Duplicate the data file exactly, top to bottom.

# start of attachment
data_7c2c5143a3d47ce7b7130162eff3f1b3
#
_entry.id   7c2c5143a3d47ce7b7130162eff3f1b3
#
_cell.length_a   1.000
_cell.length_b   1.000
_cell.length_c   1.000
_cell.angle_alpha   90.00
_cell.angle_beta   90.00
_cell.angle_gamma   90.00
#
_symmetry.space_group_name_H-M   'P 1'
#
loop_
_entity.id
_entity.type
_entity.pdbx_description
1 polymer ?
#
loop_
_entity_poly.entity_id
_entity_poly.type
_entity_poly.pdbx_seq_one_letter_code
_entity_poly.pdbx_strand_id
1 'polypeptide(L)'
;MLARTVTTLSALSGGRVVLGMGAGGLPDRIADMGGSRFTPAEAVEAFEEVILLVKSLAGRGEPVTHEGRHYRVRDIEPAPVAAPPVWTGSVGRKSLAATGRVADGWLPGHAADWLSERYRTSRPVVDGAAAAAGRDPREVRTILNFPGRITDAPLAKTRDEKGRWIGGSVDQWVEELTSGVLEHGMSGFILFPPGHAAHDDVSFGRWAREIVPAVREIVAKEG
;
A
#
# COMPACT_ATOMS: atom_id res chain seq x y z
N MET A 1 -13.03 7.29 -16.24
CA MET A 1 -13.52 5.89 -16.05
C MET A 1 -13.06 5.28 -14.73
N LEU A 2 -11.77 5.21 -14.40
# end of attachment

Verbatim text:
data_7c2c5143a3d47ce7b7130162eff3f1b3
#
_entry.id   7c2c5143a3d47ce7b7130162eff3f1b3
#
_cell.length_a   1.000
_cell.length_b   1.000
_cell.length_c   1.000
_cell.angle_alpha   90.00
_cell.angle_beta   90.00
_cell.angle_gamma   90.00
#
_symmetry.space_group_name_H-M   'P 1'
#
loop_
_entity.id
_entity.type
_entity.pdbx_description
1 polymer ?
#
loop_
_entity_poly.entity_id
_entity_poly.type
_entity_poly.pdbx_seq_one_letter_code
_entity_poly.pdbx_strand_id
1 'polypeptide(L)'
;MLARTVTTLSALSGGRVVLGMGAGGLPDRIADMGGSRFTPAEAVEAFEEVILLVKSLAGRGEPVTHEGRHYRVRDIEPAPVAAPPVWTGSVGRKSLAATGRVADGWLPGHAADWLSERYRTSRPVVDGAAAAAGRDPREVRTILNFPGRITDAPLAKTRDEKGRWIGGSVDQWVEELTSGVLEHGMSGFILFPPGHAAHDDVSFGRWAREIVPAVREIVAKEG
;
A
#
# COMPACT_ATOMS: atom_id res chain seq x y z
N MET A 1 -13.03 7.29 -16.24
CA MET A 1 -13.52 5.89 -16.05
C MET A 1 -13.06 5.28 -14.73
N LEU A 2 -11.77 5.21 -14.40